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– From PA School –

Future Gardens

Jun 1, 2020Enviro Club

Hello everyone!

Well, 2020 has certainly thrown us a couple of curveballs and radical challenges. Many of us are still at home, unable to work, suddenly having to be teachers to our own kids (Holy Moly!!) and facing all sorts of unanticipated challenges.

Having uninterrupted time with my husband and teenager has been an unexpected gift. It admittedly took us all a bit of time to reconnect, but family time has become so very precious. No one is rushing off anywhere and family discussions, and even projects, are becoming a thing.

I am spending so much time in my garden, which we are transforming into a Permaculture Food Forest. It’s a long-term project, but every piece of lawn I transform into planting space takes us one step closer to being as self-sustaining as possible in our semi-urban environment. With so many families living without income at present, food insecurity is completely real and horrific, right here, now. And I fear it will get more critical as time goes by.

This brought me to thinking about the Future Gardens, and how, even though we are not at school in a physical sense to get the planting done, there’s no reason why I can’t share the work I’m doing at home in the garden, to inspire a few of you to get planting at home, using Permaculture techniques.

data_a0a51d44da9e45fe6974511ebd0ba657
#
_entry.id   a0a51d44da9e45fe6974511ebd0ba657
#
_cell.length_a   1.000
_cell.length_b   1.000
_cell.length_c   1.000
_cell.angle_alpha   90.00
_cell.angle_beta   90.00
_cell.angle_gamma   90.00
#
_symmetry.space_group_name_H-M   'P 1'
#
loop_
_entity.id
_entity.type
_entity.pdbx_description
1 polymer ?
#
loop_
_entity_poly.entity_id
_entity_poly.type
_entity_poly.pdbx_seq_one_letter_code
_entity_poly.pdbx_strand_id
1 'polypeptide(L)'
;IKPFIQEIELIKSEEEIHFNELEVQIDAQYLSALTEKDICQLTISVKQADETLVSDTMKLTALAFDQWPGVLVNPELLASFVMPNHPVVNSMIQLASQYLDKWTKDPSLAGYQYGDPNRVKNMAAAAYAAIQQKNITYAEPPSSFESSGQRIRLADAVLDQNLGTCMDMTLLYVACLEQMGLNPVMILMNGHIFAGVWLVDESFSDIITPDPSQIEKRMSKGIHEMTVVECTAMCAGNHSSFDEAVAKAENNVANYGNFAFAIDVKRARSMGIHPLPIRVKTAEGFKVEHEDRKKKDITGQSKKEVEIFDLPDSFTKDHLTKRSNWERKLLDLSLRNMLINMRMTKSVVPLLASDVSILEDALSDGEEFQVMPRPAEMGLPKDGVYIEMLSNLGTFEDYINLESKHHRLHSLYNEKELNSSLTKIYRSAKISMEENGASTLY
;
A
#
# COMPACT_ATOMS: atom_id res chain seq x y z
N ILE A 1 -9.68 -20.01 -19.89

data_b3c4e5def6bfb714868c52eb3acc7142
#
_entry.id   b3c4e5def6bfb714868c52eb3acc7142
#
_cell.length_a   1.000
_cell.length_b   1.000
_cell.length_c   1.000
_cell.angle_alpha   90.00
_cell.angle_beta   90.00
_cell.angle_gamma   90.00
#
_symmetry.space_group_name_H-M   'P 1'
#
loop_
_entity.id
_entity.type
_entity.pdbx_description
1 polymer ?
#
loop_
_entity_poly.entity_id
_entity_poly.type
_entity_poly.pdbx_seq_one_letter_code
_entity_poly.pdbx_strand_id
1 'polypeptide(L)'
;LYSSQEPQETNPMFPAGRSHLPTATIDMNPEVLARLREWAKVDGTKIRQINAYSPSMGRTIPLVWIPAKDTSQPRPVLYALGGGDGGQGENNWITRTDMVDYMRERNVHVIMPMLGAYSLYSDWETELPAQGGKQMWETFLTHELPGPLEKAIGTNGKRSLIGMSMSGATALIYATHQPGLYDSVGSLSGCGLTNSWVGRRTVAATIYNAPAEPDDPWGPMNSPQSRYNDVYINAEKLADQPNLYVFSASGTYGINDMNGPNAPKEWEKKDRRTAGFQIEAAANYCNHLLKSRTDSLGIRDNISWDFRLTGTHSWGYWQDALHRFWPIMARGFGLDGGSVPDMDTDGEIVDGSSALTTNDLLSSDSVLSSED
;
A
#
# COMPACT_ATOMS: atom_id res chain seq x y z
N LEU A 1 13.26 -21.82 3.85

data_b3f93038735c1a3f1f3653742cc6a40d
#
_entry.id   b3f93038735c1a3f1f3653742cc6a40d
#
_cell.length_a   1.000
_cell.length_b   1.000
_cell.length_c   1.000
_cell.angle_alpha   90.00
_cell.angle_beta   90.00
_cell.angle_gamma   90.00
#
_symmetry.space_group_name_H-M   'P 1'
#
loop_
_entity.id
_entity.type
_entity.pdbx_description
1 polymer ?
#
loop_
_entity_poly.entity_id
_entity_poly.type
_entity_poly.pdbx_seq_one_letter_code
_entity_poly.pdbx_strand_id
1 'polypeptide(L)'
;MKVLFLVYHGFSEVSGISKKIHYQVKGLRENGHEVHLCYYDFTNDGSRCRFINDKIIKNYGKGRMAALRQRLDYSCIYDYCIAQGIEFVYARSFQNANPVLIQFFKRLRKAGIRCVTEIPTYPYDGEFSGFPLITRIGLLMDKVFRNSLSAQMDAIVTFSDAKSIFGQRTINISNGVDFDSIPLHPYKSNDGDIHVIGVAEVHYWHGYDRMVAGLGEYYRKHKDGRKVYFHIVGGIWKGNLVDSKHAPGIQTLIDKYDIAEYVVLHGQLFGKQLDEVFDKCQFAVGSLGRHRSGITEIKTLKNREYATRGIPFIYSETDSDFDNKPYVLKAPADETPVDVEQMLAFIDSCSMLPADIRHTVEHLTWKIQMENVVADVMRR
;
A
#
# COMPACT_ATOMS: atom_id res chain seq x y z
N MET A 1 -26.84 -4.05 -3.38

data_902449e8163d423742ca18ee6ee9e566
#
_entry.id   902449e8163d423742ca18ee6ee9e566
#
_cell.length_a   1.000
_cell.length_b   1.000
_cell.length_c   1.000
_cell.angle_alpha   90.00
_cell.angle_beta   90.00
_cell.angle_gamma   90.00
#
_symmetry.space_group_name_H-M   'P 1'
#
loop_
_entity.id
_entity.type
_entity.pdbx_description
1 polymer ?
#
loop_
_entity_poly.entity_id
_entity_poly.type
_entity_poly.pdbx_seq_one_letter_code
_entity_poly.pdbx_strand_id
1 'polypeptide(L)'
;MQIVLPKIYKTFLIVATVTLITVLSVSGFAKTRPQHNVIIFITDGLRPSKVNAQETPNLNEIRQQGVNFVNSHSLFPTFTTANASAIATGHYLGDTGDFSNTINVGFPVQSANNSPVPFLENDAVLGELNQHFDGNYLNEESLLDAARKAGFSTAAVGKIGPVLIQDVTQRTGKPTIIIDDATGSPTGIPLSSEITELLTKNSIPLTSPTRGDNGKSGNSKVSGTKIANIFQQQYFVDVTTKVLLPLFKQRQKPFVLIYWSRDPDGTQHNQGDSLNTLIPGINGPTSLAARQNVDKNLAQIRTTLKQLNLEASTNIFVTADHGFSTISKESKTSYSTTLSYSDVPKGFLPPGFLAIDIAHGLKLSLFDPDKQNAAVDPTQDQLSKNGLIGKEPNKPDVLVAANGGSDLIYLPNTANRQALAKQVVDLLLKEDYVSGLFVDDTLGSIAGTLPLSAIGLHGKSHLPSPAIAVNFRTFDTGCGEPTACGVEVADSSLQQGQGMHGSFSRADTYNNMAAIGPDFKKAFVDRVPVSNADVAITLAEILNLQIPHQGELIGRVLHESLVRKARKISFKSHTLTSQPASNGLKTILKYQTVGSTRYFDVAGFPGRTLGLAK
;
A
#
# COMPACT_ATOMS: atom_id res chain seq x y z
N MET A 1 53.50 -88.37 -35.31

A lot of you may be wondering what on earth Permaculture is, and why I garden like I do. I’m not going to tell you too much about Permaculture, as you can find stacks of info on the principles etc online. But I can happily share with you why I garden this way. Permaculture gardening is the most rewarding form of gardening I have ever experienced,  the most productive in terms of daily harvest, the least labour intensive, and the cheapest! It can literally cost you nothing but time.

Over the next while, I will be sharing the process of building a new “growing mound” veggie bed in the garden, using exactly the techniques we are teaching in the Future Garden at school. The site I have chosen has full sun, is grassed,  and is situated alongside a bare cement wall and next to a large granadilla vine that covers the chicken coop. Mark and I cut down an invasive tree that was sheltering the chickens’ laying box, and wanted to make better use of the space getting such lovely sun.

The soil in our yard is pure sand, and has very little body or plant matter in it. It doesn’t keep water, and dries out very fast.  Sounds familiar, doesn’t it? And it totally doesn’t matter!

The stump of the tree (in the top left) is staying in place as it is covered in amazing mushroom action, which will only add beneficial spores and fungal activity to our soil. Yay, no stump removal or digging! And I have used the logs to outline the boundaries of the bed. We have quite a few big rocks in the garden which I have also stored at the back fence, so some of them will come out to make a border. We have to keep all our growing areas fenced off in various ways because we have pet chickens. Some of you at home may need to do the same for dogs or cats, or if your yard isn’t fenced off.